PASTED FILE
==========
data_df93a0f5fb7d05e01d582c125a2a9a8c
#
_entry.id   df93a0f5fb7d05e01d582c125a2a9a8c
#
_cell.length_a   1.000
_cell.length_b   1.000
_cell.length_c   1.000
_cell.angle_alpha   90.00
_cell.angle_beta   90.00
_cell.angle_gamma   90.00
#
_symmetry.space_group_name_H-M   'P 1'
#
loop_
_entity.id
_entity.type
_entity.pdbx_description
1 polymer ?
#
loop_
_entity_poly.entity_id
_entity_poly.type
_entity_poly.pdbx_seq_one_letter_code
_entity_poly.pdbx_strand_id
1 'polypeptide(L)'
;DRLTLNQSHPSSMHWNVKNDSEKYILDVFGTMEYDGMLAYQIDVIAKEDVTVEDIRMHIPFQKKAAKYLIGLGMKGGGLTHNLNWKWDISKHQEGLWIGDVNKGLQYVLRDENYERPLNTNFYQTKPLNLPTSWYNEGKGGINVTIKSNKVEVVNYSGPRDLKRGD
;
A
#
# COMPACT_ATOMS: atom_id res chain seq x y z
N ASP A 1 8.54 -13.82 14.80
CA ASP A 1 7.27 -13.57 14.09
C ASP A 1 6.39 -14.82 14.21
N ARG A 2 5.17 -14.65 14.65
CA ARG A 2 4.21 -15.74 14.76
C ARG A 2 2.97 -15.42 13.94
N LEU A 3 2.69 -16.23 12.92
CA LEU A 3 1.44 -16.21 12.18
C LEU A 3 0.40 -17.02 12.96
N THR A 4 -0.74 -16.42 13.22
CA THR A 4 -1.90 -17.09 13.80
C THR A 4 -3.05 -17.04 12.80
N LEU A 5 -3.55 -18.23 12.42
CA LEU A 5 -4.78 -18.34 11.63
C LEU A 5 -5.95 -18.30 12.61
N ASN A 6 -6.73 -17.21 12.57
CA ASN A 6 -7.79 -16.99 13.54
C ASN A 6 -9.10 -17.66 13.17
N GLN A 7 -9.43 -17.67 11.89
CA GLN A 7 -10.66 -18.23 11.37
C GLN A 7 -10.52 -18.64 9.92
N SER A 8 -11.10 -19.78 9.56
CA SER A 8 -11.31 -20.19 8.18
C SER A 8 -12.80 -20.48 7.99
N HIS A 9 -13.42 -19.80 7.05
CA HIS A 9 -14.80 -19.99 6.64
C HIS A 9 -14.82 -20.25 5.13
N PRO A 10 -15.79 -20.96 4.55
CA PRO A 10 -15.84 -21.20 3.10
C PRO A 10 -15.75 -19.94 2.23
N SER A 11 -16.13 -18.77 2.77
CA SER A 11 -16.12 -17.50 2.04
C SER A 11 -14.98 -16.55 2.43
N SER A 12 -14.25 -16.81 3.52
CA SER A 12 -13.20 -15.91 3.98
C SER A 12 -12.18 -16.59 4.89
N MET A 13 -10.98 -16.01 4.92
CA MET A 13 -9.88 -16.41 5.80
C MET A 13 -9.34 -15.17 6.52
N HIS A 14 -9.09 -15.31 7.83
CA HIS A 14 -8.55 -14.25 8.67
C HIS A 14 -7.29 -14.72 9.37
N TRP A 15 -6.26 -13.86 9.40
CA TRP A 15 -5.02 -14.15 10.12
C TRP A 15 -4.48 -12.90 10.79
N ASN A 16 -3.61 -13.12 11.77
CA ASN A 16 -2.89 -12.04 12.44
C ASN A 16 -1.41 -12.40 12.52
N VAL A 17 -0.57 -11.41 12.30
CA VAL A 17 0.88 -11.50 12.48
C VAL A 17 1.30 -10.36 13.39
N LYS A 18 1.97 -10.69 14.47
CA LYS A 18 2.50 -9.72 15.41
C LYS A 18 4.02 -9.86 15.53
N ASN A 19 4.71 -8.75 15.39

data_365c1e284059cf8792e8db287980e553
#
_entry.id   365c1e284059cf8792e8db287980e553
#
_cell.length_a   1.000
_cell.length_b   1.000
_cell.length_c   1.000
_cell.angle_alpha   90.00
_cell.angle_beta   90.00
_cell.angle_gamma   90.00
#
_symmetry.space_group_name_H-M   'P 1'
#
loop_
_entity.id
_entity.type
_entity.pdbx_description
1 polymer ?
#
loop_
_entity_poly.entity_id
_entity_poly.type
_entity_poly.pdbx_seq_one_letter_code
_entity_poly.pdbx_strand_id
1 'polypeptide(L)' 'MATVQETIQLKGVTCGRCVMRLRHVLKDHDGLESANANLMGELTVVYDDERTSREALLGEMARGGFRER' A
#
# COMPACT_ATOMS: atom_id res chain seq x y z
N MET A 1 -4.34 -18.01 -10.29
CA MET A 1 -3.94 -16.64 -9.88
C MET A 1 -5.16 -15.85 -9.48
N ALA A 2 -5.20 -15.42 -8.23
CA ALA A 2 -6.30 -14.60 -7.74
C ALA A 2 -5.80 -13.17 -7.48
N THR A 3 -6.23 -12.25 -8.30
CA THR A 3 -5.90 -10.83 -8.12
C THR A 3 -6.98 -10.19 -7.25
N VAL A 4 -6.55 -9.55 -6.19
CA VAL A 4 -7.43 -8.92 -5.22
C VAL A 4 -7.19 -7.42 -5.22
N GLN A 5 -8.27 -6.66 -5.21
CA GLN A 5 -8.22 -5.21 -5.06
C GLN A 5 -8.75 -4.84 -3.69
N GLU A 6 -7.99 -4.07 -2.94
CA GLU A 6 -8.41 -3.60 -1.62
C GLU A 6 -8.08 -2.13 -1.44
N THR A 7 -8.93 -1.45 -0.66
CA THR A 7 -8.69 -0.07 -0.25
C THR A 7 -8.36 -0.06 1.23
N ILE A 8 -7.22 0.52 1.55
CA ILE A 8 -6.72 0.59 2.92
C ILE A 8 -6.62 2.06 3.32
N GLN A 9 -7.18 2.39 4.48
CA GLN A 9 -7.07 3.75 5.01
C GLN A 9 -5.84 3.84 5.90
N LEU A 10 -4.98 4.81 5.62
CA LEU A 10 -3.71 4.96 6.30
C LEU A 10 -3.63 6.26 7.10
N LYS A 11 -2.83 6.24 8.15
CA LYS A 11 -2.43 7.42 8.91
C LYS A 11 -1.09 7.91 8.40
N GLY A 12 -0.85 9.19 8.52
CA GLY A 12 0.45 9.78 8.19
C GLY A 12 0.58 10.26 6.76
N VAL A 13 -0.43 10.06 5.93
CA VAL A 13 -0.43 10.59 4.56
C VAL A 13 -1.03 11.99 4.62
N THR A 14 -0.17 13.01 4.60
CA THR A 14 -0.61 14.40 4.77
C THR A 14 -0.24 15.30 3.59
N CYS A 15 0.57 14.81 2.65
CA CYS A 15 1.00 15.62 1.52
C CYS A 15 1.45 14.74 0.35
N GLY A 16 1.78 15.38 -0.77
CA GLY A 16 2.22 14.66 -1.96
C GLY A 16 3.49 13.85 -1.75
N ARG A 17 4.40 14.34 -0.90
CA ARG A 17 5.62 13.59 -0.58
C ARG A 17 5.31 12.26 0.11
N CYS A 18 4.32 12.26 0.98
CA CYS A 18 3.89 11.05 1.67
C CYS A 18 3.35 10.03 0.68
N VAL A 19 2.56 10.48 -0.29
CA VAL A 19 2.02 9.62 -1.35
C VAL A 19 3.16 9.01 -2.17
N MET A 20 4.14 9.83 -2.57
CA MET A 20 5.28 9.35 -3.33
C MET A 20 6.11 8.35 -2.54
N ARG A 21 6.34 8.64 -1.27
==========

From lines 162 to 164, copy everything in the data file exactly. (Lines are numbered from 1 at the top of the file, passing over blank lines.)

CA ARG A 17 5.62 13.59 -0.58
C ARG A 17 5.31 12.26 0.11
N CYS A 18 4.32 12.26 0.98